A federal judge last week certified a class action that accuses a mortgage services company of violating the FDCPA by leaving a message on a door hanger for a consumer to call a specific number. The note made no mention of the debt, although it was left specifically for that purpose.
On the heels of a June 30 decision finding that a New Jersey law firm violated the Fair Debt Collection Practices Act because its attorneys spent four seconds reviewing a pleading, a complaint seeking class certification has been filed against the same firm, citing findings of fact from the adverse court opinion.
The Federal Trade Commission Tuesday announced that it has won a court judgment and entered settlements with a scam debt collection agency and its owners that officially shutters and liquidates the business for good and permanently bars the owners and principals from working in debt collection ever again.
The Third Circuit Court of Appeals Monday denied a petition to rehear an FDCPA case that involved an account number being visible through the clear window of an envelope containing a debt collection letter.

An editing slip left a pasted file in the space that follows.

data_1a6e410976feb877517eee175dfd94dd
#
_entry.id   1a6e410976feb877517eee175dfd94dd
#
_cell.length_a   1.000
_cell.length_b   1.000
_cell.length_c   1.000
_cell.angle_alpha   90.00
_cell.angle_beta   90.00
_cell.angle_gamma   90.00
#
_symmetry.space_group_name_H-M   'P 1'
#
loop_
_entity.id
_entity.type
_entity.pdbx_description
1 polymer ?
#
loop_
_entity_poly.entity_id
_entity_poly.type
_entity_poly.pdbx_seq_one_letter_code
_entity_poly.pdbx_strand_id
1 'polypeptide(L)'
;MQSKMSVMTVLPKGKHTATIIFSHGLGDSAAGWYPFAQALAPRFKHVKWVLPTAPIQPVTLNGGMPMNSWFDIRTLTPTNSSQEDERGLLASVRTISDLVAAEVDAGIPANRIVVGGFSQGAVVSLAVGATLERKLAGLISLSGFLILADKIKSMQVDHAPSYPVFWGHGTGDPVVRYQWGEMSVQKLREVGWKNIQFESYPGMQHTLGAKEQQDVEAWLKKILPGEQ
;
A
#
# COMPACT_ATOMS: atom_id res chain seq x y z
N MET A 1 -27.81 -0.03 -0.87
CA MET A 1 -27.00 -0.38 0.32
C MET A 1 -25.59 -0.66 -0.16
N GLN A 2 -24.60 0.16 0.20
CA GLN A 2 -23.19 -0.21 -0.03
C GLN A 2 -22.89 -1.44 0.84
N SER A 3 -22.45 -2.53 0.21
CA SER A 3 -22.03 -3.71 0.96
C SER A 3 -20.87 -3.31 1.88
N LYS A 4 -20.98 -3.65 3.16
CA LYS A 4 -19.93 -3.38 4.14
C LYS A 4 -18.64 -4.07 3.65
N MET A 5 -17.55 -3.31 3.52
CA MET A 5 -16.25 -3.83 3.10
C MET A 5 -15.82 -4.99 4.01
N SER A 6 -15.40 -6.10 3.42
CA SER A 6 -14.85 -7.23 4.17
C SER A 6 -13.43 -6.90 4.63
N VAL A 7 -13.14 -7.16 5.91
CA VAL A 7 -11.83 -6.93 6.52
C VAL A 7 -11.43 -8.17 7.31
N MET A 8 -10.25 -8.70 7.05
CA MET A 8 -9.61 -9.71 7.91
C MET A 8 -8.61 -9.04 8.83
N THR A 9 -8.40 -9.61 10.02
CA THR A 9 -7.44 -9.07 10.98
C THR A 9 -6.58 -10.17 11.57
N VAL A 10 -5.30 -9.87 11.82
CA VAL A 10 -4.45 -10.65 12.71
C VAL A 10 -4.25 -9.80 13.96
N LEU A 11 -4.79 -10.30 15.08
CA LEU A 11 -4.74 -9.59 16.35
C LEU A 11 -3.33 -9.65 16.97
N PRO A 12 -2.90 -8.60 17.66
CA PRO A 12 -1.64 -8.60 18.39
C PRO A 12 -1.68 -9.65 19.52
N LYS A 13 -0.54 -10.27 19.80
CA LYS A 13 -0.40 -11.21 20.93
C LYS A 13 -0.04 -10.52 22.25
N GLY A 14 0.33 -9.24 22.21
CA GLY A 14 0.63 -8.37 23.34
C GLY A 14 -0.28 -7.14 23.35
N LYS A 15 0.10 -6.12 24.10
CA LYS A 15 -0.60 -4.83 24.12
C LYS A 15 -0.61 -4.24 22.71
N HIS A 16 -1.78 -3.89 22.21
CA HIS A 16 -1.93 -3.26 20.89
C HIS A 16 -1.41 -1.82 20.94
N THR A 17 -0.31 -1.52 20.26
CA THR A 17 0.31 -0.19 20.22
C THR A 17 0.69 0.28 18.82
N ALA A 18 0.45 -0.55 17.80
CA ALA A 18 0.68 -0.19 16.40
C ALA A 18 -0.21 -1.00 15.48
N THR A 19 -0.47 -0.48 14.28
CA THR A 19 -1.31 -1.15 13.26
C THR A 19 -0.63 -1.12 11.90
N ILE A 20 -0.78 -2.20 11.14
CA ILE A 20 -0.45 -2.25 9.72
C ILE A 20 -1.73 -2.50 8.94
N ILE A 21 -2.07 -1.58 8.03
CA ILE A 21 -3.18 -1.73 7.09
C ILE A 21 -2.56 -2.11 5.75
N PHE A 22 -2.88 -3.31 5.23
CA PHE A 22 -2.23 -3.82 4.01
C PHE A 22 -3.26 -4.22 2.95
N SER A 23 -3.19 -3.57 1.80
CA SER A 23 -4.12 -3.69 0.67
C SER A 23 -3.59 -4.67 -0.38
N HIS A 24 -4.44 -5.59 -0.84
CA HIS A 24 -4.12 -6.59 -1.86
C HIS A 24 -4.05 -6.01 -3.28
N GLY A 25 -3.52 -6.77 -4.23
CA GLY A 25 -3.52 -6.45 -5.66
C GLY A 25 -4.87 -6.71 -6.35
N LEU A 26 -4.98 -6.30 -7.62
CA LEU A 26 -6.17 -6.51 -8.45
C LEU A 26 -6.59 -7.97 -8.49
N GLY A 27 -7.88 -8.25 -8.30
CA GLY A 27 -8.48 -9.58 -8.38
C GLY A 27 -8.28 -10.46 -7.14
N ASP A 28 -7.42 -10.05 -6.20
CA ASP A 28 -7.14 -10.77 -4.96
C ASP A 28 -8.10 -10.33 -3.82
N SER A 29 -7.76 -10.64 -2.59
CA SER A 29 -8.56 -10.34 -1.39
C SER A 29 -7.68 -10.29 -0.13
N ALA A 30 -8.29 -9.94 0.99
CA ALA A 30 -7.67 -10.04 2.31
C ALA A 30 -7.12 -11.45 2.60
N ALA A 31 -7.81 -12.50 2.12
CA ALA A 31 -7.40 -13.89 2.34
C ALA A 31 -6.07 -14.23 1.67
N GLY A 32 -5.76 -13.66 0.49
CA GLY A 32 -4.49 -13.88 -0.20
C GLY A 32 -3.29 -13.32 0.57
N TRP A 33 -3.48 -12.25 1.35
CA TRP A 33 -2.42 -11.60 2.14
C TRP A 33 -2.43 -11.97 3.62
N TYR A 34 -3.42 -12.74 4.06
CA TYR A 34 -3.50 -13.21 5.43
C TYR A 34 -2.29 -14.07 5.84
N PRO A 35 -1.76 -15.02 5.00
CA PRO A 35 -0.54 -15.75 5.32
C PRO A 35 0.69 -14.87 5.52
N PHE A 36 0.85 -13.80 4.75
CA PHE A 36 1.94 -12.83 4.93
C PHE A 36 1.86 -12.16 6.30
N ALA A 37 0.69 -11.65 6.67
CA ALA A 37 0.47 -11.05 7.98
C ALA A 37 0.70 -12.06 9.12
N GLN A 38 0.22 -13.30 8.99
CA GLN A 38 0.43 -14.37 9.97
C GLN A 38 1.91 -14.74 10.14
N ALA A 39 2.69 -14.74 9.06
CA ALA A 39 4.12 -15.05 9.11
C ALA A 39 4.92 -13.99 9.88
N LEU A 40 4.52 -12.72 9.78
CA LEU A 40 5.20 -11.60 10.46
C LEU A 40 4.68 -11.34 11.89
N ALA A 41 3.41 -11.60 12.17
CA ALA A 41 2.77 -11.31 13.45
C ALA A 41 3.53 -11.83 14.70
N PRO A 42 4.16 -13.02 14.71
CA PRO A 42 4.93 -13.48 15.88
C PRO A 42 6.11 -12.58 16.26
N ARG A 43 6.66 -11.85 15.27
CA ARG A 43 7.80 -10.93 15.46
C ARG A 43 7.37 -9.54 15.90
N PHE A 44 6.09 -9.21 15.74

A district judge in New York this week certified a class action TCPA case against a debt collection agency where the defendant argued it had express prior consent to call a cell phone because the plaintiff had provided that number to the creditor. The ruling referenced and ignored an FCC order that allowed for autodialed calls to cell phones with express consent.
The FTC and the CFPB both announced enforcement actions Wednesday against separate payday lenders for very similar behavior, namely funding unapproved loans for consumers who did not request them and then taking payments directly from checking accounts, also without approval. And for questionable debt sales and collection practices, of course.
The Consumer Financial Protection Bureau (CFPB) said Tuesday that it has sued for-profit college operator Corinthian Colleges, Inc. for creating a loan program that was so complicated in structure, it actually exposed Corinthian to liability under the FDCPA as a collection agency. The company is also accused of a host of other financial violations.
In a split decision, the First Circuit Court of Appeals last week upheld a lower court ruling that a collection letter send by a law firm violated the FDCPA because it gave the impression that the consumer could not dispute the debt and that payment was the only option to avoid litigation.
Debt collection law firm Frederick J. Hanna & Associates filed a motion Friday to dismiss an enforcement action initiated by the Consumer Financial Protection Bureau. The CFPB’s lawsuit accused the firm of filing too many collection lawsuits, which it said was a violation of the FDCPA.